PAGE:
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The United States recorded high coronavirus death rates during the pandemic, even compared to other countries with high Covid-19 mortality. This is according to a study published in the medical journal JAMA on Monday.

Alyssa Bilinski, PhD student at Harvard University, and Dr. Ezekiel Emanuel, vice provost of global initiatives and professor at the University of Pennsylvania, compared U.S. coronavirus mortality rates as of September 19 with those of 18 other countries with varying pandemic responses.

They found that the US had more deaths per 100,000 people after May 10 than other high-mortality countries included in the comparison.

Bilinski and Emanuel ranked South Korea, Japan and Australia as low mortality countries, with fewer than 5 coronavirus deaths per 100,000 people. If the US had had mortality rates comparable to Australia since the pandemic began, it would have had 187,661 fewer deaths, the study shows.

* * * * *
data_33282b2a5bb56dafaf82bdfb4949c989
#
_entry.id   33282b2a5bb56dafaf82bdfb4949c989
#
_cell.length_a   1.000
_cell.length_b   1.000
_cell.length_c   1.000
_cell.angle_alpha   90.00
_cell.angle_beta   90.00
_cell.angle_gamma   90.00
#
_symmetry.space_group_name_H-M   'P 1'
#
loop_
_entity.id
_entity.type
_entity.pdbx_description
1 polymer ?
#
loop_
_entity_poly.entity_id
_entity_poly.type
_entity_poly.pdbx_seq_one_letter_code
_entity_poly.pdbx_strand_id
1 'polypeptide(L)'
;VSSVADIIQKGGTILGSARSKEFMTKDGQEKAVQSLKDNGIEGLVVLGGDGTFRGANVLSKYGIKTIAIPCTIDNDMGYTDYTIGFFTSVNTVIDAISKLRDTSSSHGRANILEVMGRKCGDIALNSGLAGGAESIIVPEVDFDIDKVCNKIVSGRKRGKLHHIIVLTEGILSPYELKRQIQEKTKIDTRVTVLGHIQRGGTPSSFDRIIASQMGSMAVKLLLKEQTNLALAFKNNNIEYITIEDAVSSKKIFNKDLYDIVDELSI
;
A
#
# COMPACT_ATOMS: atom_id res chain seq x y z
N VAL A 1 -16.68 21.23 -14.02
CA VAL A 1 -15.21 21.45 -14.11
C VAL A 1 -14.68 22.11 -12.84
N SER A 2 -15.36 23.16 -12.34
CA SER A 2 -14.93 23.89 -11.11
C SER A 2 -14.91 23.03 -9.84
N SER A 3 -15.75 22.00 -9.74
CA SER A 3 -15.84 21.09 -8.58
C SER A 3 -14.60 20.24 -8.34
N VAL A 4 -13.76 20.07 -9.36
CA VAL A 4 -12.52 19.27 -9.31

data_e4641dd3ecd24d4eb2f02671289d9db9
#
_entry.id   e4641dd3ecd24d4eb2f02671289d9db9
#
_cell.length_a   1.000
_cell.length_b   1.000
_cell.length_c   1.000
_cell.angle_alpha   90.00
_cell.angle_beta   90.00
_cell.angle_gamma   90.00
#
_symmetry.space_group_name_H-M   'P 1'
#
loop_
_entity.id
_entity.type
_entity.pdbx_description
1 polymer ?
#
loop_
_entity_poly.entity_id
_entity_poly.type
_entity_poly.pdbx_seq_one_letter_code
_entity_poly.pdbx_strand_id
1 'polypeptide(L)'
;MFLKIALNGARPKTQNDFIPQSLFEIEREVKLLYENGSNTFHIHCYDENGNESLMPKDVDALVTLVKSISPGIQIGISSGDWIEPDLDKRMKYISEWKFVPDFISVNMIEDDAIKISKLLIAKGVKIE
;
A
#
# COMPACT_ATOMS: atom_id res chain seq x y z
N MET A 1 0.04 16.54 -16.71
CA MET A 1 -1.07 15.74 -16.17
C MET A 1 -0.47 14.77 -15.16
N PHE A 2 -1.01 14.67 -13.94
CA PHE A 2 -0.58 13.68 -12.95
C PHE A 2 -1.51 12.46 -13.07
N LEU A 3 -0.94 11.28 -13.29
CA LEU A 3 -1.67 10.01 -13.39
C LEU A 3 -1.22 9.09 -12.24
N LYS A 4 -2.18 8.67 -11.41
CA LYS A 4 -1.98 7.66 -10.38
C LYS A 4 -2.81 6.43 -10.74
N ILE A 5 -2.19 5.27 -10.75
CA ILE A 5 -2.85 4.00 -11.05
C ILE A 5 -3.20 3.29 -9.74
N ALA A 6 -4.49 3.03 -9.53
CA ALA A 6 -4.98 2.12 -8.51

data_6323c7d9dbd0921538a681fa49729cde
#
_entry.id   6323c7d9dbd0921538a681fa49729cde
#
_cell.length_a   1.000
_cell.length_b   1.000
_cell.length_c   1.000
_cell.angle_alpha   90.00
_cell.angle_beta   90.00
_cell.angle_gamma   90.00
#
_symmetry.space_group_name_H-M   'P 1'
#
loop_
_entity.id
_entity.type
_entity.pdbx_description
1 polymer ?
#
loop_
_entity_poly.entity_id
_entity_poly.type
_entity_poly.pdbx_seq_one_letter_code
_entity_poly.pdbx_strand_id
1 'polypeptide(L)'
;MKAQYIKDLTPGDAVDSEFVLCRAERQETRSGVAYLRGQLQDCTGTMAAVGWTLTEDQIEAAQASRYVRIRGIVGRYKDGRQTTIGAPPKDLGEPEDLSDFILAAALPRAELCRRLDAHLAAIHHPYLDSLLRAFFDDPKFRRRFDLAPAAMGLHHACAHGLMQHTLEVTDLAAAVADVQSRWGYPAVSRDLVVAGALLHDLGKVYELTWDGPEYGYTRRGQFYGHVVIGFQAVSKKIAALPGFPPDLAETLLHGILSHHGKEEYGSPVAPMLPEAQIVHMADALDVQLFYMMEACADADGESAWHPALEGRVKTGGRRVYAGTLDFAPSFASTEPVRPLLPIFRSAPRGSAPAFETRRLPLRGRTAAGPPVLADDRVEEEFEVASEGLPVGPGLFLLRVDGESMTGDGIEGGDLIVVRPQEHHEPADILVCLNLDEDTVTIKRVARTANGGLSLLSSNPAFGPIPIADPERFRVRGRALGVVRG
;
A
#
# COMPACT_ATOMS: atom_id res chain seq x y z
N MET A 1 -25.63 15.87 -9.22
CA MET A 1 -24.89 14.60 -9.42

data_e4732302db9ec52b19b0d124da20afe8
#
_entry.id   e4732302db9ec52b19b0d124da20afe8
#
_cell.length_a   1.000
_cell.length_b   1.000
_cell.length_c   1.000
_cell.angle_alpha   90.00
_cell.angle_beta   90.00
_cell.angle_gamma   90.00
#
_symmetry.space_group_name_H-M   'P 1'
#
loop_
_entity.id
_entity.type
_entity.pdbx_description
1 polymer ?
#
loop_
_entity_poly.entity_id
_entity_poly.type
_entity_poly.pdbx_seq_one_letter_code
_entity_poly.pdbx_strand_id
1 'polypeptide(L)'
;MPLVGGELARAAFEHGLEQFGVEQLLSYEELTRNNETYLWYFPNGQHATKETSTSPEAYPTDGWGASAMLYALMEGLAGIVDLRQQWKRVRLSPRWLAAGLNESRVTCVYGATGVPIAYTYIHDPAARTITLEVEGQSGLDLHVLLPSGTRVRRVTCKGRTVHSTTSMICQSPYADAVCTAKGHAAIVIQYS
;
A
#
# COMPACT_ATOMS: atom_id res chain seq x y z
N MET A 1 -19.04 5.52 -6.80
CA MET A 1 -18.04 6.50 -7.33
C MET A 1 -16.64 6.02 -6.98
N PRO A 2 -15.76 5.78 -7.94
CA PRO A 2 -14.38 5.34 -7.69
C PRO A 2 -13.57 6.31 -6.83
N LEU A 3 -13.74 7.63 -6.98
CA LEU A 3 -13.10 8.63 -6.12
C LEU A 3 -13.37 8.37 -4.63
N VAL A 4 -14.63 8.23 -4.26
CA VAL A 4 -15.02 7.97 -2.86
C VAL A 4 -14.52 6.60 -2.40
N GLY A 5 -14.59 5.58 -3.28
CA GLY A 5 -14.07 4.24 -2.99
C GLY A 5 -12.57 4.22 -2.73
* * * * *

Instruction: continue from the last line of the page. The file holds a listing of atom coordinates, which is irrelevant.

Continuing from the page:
Medium mortality countries with fewer than 5 to 25 deaths per 100,000 people included Norway, Finland, Austria, Denmark, Germany, Israel, Switzerland and Canada. Bilinski and Emanuel note that if the US had mortality rates comparable to Canada since the pandemic began, it would have had 117,622 fewer deaths.

High mortality countries with more than 25 deaths per 100,000 people included the United States, the Netherlands, France, Sweden, Italy, the United Kingdom, Spain, and Belgium. The US fared better than some high mortality countries, but only in the early stages of the pandemic. The comparison shows that if the US had mortality rates comparable to France as of May 10, it would have had 96,763 fewer deaths.

Note on the results of the study: One limitation of the study included differences in mortality risk between countries. Bilinski and Emanuel suggest that several factors may have contributed to the US death rate during the pandemic, including poor public health infrastructure and an inconsistent response to pandemics in the US.